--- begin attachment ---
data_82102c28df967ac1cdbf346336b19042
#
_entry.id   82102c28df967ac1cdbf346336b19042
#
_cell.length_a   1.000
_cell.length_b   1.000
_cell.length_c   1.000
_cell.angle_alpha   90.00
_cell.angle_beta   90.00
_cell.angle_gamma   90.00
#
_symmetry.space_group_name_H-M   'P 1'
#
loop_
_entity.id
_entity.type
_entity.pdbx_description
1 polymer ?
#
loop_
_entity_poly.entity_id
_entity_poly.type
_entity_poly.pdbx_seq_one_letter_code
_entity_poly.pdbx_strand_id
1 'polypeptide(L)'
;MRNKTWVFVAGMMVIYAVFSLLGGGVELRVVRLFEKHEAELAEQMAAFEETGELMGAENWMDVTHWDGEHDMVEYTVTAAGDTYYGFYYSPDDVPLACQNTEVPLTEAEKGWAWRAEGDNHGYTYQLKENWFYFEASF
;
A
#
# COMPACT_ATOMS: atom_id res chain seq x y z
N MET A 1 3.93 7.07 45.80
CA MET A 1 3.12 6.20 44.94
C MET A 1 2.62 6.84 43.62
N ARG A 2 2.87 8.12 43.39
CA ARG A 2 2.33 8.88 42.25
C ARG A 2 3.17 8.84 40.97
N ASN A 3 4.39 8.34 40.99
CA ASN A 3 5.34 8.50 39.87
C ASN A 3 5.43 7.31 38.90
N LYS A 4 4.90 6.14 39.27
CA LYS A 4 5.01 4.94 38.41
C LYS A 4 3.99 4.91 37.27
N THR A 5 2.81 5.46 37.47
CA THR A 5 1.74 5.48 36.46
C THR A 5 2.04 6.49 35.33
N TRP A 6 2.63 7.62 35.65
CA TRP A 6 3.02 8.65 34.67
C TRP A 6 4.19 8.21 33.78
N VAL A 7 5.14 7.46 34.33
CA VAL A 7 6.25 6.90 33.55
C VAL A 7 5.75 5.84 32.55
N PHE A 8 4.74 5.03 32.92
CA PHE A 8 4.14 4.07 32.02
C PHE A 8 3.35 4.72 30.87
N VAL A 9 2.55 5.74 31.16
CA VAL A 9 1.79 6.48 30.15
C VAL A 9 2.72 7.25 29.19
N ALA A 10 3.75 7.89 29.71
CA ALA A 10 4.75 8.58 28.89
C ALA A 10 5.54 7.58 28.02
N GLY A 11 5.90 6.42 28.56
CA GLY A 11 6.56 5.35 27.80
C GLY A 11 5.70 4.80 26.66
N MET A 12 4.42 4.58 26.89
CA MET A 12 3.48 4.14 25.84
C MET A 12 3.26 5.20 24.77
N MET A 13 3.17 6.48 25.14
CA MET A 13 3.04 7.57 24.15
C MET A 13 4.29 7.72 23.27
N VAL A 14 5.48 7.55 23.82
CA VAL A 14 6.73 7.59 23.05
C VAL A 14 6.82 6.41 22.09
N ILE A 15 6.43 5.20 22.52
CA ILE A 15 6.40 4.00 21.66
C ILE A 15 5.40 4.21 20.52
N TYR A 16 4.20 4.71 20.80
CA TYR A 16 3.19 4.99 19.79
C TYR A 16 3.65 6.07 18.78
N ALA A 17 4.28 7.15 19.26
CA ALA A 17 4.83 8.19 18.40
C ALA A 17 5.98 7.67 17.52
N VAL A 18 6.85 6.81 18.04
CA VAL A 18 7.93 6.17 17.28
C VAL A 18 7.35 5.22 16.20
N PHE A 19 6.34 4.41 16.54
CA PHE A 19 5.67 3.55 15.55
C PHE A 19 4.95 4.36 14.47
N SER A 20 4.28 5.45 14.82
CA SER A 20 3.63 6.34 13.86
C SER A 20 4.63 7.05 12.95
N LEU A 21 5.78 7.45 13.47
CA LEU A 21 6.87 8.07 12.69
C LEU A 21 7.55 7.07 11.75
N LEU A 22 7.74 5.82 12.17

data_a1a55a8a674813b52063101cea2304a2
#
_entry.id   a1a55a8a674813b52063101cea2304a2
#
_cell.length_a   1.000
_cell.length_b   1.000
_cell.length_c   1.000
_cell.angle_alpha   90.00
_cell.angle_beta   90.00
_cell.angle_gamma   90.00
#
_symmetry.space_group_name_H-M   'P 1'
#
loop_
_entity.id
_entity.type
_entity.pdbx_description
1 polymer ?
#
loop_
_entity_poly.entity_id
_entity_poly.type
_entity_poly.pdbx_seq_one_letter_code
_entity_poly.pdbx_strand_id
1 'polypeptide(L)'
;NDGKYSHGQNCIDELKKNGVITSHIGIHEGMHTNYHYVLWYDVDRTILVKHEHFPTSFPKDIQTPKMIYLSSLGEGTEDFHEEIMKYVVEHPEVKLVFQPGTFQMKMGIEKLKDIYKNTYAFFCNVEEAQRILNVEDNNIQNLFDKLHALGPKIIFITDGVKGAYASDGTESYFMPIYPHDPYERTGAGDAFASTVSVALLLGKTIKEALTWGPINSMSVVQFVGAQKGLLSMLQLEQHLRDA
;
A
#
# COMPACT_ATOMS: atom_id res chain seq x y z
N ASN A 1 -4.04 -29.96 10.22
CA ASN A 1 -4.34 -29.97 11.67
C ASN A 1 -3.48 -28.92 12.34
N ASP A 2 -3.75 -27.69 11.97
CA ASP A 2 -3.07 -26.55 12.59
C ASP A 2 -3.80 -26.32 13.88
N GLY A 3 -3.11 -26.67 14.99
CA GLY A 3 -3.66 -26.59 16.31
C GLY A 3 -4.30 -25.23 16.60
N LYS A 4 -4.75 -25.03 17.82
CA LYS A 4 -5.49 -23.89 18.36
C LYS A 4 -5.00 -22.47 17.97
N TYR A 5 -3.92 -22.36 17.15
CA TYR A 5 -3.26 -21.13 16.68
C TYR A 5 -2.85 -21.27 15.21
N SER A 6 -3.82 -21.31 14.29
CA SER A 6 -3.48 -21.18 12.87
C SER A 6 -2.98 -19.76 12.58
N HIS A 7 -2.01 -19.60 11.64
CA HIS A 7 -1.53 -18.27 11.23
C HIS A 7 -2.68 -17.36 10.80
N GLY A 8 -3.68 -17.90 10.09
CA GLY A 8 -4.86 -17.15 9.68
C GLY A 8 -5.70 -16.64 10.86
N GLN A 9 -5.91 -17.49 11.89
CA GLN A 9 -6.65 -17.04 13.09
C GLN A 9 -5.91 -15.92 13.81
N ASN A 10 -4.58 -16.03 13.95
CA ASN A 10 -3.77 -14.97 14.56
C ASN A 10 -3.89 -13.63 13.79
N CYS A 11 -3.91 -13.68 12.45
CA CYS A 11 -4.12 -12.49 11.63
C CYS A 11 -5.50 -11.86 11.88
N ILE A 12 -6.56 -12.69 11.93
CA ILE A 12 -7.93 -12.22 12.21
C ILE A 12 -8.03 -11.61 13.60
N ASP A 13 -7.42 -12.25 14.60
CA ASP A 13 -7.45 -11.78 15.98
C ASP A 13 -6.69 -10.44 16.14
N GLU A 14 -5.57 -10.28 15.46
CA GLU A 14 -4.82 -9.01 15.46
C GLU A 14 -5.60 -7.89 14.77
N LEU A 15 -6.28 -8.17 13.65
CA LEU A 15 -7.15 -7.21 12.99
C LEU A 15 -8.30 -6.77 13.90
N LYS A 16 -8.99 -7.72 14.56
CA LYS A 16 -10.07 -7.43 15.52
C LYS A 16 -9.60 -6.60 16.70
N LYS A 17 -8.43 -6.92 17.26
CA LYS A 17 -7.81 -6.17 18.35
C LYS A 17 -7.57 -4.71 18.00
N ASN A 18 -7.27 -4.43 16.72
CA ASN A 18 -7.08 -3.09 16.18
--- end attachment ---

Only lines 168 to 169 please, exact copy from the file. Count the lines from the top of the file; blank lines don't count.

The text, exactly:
CA LEU A 15 -7.15 -7.21 12.99
C LEU A 15 -8.30 -6.77 13.90